Nobody knows what will happen next in Syria. Syria’s war is unique among its conflicting military strategies, but it is not unique among civil wars generally. Threatening enemy, inflammable religious turf and divided military strategies is making this war very confusing.
War has become more schizophrenic than ever. While the US and it allies Russia, Iran, Turkey, the Kurds make a de-facto international coalition on defeating ISIS in Syria, the strategic war features numerous other overlapping conflicts. Confusion is including the United States, nine countries have participated in US-led air strikes against ISIS in Syria. Russia is conducting its own bombing against ISIS and other rebel groups, in coordination with ground operations by Iranian and Hezbollah fighters.
The divide among them raises conflict when Russia and Iran explicitly aim to keep Assad in power and the US-led coalition maintains that he has to go eventually, while both are focusing on defeating the Islamic State at the same time. In that sense, broadly speaking, Russia has intervened on behalf of the loyalists and the United States has intervened on behalf of the rebels, though the U.S. has tried to only help certain rebels, providing arms and training to “vetted” groups.
The US has sought to cooperate only with more moderate insurgents, not with the Syrian government, in fighting ISIS. Russia’s recent moves suggest that it is trying to position itself as the white knight in the Syrian conflict. Just as gravely, the decision to arm the rebels cannot result in the likelihood of a second peace conference taking place in Geneva. It is probable that this plannmay fail largely because rebels would refuse to talk to the Syrian government while President Bashar al-Assad remains in power. The new plan will simply funnel weapons, through rebel leaders who are already in the fight.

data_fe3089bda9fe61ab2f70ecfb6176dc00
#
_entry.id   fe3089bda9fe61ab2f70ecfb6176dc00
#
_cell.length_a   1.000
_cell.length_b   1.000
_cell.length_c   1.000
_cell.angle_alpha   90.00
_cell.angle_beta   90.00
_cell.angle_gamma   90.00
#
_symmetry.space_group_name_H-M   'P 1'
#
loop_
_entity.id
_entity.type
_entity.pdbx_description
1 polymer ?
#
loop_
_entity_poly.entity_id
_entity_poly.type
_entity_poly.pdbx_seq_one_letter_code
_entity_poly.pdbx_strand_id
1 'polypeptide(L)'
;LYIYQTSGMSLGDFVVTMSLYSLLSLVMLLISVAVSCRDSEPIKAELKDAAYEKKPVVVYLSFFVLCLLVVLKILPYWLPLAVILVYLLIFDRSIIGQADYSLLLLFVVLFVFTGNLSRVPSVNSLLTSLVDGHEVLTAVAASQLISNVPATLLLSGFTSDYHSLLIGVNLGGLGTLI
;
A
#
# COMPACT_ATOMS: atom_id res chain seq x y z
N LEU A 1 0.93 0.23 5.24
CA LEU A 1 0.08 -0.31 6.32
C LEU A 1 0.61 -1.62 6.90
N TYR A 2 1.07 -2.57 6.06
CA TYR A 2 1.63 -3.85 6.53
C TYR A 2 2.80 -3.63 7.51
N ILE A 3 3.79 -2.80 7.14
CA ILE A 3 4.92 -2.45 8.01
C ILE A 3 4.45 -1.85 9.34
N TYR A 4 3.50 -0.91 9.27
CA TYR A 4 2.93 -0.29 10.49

The initial plan was dubious. The new one is hallucinatory, since Russia has significantly stepped up its military support of Assad’s forces. If rejuvenated supplies of the US, British and French arms tip the balance, the rebels will surely be encouraged to fight on rather than negotiate. The plan that the Syrian rebels will get just enough arms to keep their territorial gains, but not enough to advance, is conflicting. The US and its allies are sending mixed messages. It would be difficult to say that the US will suddenly accomplish in finding rebel groups that subscribe to its restricted plan of defeating ISIS, but not joining the effort to topple Assad.
This is one of the many contradictions in the Syrian war military strategy that the US wants Assad to go but is also fighting ISIS, one of the strongest anti-Assad forces in Syria, in defiance of “the enemy of my enemy is my friend” principle. Russia’s approach is less conflicting and it opposes all the rebel groups.
At present, ISIS is benefiting greatly from the strategic confusion among its opponents. Saudi Arabia appears more concerned with removing Assad and checking Iran’s influence in the region than with defeating ISIS. Turkey, likewise, seems more intent on removing Assad and putting down separatist Kurds than in defeating the terrorists on its doorstep. Russia and Iran remain intentionally blind to ISIS’s pillaging, in their avidity to ensure Assad’s hold on power, while Iraq refuses to arm its Sunni tribes against the group for fear they may intimidate the Shiite dominated government in Baghdad.